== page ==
Thursday, 19 July 2018
America - Greatest Hits
This is a beautiful compilation of early 70s three-part harmony-driven, largely acoustic “easy listening” rock.
The influence of Crosby, Stills, Nash and Young is never far away from many of the songs. The Byrds too. Beach Boys for the harmonies. The influence of America on The Eagles is clear on occasions too, “Woman Tonight” could almost be “Rumours” era Fleetwood Mac. Bits of Steely Dan “Haitian Divorce” guitar in there too, and a few years earlier than the "Dan" too.
The sound quality on this is simply stunning. Crystal clear acoustic guitar and a lovely, melodic bass sound, with a warm, full drum sound.
"A Horse With No Name" was the huge hit from 1972, lyrically perplexing and musically totally entrancing - “In the desert, you can’t remember your name, for there ain’t no-one for to for to give you no pain....”. See what I mean? Just such a great song, though, takes me right back to 1972 and this coming over the tannoy before football matches. "I Need You" is very, very Crosby, Stills & Nash. Plaintive, tuneful, harmonious and uplifting. Nice bass, drums and acoustic guitar sound. "Sandman" is one of the heavier, rockier tracks, featuring a deep bass sound and some thumping drums. Some almost late 60s Traffic-like riffs in places. A great bass solo at the close of the song, mixing with some excellent acoustic guitar.
The lovely "Ventura Highway" was equally as atmospheric as "A Horse With No Name", not quite as big a hit. Just makes you feel you are travelling down that highway with a cool breeze in your face. Hippy heaven. "Don't Cross The River" was another obviously C, S & N-influenced track. Extremely "Marrakesh Express". It launches after a slow opening into an upbeat piece of violin-backed country rock. The vocals, as always are superb. The bass lines on all this album are excellent. The perfectly harmonious "Only In Your Heart" sees 70s melodic folk rock to the fore again. Hints somewhere in it of Gilbert O'Sullivan's songs from the same period. Storming electric guitar solo at the end. The bizarre "Muskrat Love" was a hit in the late 70s for The Captain And Tennille. This version is still pretty odd but not quite as syrupy as theirs - it is a song about two muskrats (called Sam and Suzie!) and their romance - "nibbling on bacon, chewing on cheese". The lyrics are quite amusing in places and of course the harmonies are lovely, as again is the bass line, but it just is a strange song.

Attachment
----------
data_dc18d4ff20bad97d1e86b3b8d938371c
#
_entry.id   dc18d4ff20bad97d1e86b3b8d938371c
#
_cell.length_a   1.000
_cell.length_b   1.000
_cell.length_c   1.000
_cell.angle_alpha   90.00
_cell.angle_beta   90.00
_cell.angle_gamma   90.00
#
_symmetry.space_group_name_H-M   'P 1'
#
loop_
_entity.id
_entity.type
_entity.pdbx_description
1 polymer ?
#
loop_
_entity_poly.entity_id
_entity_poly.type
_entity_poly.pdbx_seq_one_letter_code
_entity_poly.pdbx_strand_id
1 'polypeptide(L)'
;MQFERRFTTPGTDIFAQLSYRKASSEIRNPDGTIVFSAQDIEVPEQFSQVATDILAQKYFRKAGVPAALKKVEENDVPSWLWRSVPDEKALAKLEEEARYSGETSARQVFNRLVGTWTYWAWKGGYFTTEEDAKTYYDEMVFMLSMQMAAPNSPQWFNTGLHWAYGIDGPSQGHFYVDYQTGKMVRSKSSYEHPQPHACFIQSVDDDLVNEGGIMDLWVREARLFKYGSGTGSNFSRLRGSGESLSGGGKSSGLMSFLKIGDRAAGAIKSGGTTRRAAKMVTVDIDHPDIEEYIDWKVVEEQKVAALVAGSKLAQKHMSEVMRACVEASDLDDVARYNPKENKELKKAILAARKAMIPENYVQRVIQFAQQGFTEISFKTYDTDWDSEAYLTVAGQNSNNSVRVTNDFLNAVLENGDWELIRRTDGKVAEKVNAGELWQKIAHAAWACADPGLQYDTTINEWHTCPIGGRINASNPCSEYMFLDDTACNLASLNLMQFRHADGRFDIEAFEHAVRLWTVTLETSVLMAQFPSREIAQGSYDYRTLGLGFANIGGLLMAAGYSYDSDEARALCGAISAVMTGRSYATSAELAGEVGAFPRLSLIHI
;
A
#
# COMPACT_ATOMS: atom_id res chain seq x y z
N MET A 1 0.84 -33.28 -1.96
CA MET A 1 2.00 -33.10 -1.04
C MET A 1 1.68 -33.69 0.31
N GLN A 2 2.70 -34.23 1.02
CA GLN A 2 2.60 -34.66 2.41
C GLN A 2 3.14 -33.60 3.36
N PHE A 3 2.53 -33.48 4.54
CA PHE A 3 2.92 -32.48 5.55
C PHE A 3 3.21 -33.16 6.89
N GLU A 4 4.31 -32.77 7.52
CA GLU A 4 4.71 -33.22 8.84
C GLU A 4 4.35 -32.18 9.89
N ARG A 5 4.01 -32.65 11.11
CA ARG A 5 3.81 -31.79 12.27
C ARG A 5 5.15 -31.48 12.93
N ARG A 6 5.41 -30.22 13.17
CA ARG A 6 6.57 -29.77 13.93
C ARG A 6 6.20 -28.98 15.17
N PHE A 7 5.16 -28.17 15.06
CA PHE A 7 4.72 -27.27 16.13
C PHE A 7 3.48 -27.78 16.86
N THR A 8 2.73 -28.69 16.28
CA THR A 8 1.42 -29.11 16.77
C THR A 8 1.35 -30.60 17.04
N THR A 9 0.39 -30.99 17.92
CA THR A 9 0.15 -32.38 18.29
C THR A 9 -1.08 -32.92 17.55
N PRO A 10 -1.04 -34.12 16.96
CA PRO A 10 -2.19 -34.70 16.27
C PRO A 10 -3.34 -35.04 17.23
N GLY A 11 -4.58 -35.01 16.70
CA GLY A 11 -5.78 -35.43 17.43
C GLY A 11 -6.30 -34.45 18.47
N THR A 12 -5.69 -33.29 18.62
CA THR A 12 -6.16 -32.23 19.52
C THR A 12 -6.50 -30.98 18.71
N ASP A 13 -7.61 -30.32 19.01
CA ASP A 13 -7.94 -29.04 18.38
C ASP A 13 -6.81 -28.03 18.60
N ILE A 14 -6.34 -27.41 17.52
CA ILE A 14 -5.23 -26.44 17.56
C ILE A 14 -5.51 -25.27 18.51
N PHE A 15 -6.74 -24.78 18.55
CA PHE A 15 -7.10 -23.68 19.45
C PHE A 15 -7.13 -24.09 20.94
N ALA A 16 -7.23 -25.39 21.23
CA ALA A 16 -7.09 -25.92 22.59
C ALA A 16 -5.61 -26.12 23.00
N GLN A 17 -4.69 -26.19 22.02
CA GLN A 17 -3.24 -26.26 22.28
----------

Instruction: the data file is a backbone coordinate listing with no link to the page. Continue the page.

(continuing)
The recognisable "Tin Man" was the third of the group's hits. This is a delicious chilled-out stream of consciousness relaxing song with Dewey Burrell's instantly recognisable voice to the fore. More addictive three-part harmonies.
On "Lonely People", a Dylanesque harmonica features. A lovely acoustic intro and that blissfully gentle bass guitar again. The drums kick and are joined by some bar-room piano and we are in to a classic piece of 70s country rock. It finishes a little too soon for my liking. "Sister Golden Hair", however, is a simply lovely slice of laid back 70s US folk rock. Hippy in both its title and ambience. So many redolences of Neil Young here, particularly in the vocal delivery. A solid country rock beat similar to that often used in the early Eagles recordings. Some nice steel guitar parts too. "Daisy Jane" has a plaintive vocal over a faint "heartbeat" rhythm before the usual acoustic, laid-back sound kicks in and a fuller drum sound. "Woman Tonight" is so redolent of "Rumours" era Fleetwood Mac. As I said in the introduction, hints of the guitar from Steely Dan's "Haitian Divorce". As with many of the featured tracks, it ends far too soon, just when you are starting to enjoy it.
Overall, though, this is a breath of fresh rocky mountain/California freeway air.